Tired of shelling out thousands of dollars each year for your federal health plan? Confused, irritated or both by the multiple-choices available under the Federal Employee Health Benefits (FEHB) Program? Why not consider picking a health plan that pays you? Thousands of federal and postal workers have done it. Joined a high deductible health plan that has allowed them to amass accounts — their very own money — worth $10,000 to $50,000.
Welcome to the federal benefits open season, which runs through Dec. 13.
If you do nothing — that is remain in the same plan year after year — you could easily wind up paying $1,000 extra in premiums next year if you are single, and $2,000 or more if you have a family plan. If so, there is a relatively simple solution. Switch to a similar, lower premium option of your current plan. Or to a different plan with similar benefits but much lower premiums.
It may also be time to explore plans that offer flexible spending accounts (FSAs), health savings accounts (HSAs) and other options that weren’t available since you last shopped.
Sticking with the same plan year-after-year means lots of people are paying thousands of dollars too much, according to insurance expert Walton Francis. He says many could get similar, and in some cases, superior coverage by switching to a similar health plan or the standard or basic — as opposed to the high option — in their current plan. In some cases people can actually get better coverage by joining a plan with lower premiums.
Francis is the person who first referred to the high deductible federal health plans as Roth IRAs on steriods. A way to build a tax-free nest egg with free money! The high deductible plans are a good example of things many people should at least consider instead of sleep walking during another open season.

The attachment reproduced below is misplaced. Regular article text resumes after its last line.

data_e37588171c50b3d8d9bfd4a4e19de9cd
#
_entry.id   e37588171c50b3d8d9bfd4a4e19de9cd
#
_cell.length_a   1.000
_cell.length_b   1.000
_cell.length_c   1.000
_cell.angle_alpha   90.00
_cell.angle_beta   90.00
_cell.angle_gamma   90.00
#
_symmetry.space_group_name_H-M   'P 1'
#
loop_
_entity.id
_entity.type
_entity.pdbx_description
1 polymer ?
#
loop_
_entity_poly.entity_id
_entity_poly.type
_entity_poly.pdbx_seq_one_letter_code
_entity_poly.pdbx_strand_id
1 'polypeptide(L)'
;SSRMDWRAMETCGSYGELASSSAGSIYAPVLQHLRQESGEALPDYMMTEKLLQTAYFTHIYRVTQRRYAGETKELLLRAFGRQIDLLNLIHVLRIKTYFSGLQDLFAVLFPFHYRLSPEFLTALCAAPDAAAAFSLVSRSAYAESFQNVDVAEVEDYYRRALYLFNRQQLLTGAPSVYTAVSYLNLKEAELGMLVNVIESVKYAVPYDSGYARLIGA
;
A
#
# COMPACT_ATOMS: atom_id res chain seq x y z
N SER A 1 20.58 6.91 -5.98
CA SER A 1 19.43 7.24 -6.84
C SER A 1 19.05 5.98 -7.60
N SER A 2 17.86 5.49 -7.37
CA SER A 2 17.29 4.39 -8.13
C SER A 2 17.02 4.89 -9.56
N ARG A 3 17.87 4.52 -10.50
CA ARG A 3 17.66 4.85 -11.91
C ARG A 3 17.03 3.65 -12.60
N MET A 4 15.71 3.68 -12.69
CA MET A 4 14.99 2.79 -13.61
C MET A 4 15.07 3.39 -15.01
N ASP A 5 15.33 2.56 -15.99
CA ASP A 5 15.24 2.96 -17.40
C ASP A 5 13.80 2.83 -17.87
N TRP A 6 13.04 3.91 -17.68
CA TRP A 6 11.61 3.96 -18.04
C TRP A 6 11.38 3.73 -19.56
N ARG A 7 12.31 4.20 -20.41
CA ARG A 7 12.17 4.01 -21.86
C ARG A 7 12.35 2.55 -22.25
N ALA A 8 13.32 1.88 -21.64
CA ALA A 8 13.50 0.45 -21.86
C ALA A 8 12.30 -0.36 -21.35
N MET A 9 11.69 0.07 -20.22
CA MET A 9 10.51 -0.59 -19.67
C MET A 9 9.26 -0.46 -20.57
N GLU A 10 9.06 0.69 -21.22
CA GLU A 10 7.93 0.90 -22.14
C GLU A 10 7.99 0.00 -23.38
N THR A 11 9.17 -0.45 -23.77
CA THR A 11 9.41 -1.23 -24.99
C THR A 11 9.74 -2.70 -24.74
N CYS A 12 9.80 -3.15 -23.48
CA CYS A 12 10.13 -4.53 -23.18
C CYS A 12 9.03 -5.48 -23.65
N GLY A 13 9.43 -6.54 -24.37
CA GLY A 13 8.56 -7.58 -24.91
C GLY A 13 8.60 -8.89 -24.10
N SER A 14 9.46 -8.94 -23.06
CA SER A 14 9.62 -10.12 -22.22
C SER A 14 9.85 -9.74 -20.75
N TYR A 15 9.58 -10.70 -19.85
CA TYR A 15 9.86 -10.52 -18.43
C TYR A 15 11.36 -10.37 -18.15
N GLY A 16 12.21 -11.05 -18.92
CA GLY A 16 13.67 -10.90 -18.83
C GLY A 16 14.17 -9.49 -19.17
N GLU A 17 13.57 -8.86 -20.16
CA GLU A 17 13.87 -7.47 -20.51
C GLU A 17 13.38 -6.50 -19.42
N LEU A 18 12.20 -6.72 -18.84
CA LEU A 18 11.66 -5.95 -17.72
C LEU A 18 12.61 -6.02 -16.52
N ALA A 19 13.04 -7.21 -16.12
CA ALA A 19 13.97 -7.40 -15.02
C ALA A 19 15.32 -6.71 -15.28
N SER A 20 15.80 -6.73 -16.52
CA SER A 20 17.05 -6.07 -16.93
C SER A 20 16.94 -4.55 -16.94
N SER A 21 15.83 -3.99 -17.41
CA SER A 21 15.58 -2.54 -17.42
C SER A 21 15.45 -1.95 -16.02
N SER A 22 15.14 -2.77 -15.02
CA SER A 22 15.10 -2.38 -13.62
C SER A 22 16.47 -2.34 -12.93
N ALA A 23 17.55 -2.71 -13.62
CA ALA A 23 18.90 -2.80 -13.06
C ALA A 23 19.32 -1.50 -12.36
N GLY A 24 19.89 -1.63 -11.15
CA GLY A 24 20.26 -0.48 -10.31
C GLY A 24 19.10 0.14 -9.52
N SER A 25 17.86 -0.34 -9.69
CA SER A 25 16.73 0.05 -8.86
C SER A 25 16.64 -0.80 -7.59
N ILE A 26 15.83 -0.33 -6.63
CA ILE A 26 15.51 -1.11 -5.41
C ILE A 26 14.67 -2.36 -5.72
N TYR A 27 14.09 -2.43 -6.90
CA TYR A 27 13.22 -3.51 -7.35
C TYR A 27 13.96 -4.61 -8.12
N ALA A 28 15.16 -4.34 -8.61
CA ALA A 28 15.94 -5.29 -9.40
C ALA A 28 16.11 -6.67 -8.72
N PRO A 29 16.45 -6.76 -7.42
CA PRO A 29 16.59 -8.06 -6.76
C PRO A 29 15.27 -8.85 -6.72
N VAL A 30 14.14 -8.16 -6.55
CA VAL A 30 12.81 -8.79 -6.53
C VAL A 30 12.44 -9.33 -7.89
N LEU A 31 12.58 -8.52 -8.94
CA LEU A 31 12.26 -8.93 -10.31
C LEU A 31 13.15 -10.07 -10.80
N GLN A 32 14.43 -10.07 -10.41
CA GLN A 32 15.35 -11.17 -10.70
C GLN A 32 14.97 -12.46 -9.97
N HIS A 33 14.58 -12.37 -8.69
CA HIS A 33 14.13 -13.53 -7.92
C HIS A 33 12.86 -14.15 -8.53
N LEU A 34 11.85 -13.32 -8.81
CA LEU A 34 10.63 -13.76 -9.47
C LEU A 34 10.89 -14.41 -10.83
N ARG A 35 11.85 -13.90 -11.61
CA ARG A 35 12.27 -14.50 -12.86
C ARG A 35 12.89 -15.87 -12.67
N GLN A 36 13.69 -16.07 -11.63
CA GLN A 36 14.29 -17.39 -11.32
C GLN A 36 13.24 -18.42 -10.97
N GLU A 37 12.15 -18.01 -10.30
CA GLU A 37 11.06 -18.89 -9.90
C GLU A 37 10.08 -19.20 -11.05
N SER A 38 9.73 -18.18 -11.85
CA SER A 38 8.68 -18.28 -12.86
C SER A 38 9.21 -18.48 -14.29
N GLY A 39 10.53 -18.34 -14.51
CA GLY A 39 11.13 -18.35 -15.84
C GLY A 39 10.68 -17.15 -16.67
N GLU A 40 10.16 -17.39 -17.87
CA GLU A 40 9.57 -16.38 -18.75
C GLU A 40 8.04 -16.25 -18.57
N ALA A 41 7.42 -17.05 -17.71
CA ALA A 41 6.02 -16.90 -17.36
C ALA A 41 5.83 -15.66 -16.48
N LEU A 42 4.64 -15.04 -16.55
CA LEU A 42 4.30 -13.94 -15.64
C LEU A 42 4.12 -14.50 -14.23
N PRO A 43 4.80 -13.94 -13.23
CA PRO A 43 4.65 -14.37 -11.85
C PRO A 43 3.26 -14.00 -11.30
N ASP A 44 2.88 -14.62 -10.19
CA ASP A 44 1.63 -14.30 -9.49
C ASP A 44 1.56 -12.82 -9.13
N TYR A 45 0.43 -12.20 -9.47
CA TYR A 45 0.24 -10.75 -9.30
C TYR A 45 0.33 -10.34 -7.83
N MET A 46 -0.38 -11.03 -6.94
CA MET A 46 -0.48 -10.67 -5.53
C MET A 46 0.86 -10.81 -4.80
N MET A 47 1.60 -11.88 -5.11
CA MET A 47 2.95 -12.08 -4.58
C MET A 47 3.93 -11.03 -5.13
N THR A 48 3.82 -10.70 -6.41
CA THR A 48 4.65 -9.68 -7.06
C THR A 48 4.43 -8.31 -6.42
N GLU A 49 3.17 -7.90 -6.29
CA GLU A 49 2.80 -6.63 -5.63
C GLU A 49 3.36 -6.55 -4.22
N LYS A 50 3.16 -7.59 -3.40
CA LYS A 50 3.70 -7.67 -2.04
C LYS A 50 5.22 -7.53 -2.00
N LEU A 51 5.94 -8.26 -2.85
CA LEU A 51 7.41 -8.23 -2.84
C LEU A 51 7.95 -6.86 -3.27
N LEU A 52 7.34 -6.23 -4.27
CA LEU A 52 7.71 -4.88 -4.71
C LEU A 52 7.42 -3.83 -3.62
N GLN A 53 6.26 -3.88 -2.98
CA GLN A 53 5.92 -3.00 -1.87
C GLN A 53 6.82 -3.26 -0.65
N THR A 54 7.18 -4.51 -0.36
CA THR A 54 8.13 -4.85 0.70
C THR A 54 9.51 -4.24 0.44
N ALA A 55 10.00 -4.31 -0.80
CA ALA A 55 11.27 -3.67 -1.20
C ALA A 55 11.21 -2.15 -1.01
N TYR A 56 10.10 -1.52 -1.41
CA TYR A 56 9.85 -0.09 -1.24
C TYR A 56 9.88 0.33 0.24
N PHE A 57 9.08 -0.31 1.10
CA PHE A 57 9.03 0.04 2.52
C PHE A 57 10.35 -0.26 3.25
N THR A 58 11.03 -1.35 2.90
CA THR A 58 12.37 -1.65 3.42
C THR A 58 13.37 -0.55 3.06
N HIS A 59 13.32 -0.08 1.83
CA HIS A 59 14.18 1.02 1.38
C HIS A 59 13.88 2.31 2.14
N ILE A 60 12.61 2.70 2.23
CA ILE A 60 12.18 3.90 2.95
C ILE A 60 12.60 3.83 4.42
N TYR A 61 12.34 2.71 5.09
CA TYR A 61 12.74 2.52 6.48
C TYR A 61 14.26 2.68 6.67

Because of their high deductibles, some plans have premiums that tend to be on the low-side of the 30-plus plans available federal workers, retirees and their survivors. As with other plans in the FEHB program, Uncle Sam will pay roughly 70% of the premiums. For life. Many private sector plans offer lower premiums but drop workers when they retire or become eligible for Medicare.
Shopping for health insurance is a pain, at best. But it is definitely worth it. Especially if you have an expert guide. Somebody like Walton Francis, who, along with Kevin Moss, edits the Consumers’ Checkbook Guide to Federal Health Plans. The book is $15.95 on newsstands. If you can find a newsstand. Many prefer the online version, which is more flexible and user-friendly. Many federal agencies now subscribe to it for their employees. If not, you can purchase it and get a 20% price cut if you mention FEDERALNEWS.
What’s the single most important reason to buy health insurance? Two very important words: catastrophic coverage. What if 2022 is the worst medical year in history for you or your family? An accident, a wreck, a major disease. According to Checkbook’s ranking system, a family of three has a catastrophic limit that would be just under $9,000 in the Kaiser high options plan vs. between $15,000 and more than $18,000 in some other plans. Whatever else you do (or don’t do) during this open season, check the limit-to-you amount of each plan you consider.
Other things to think about include how to save on taxes when paying your medical bills, and a half dozen items you probably hadn’t thought of but should consider. Which is why today’s Your Turn episode is a must-listen. If not today at 10 a.m. EST, then later on after it is archived on our home page. It could be the most productive 40 minutes of your year. For you and your family.
If you have questions for Walt Francis send them to me before showtime at firstname.lastname@example.org and we will have the most cost-effective, safe, anwer for you.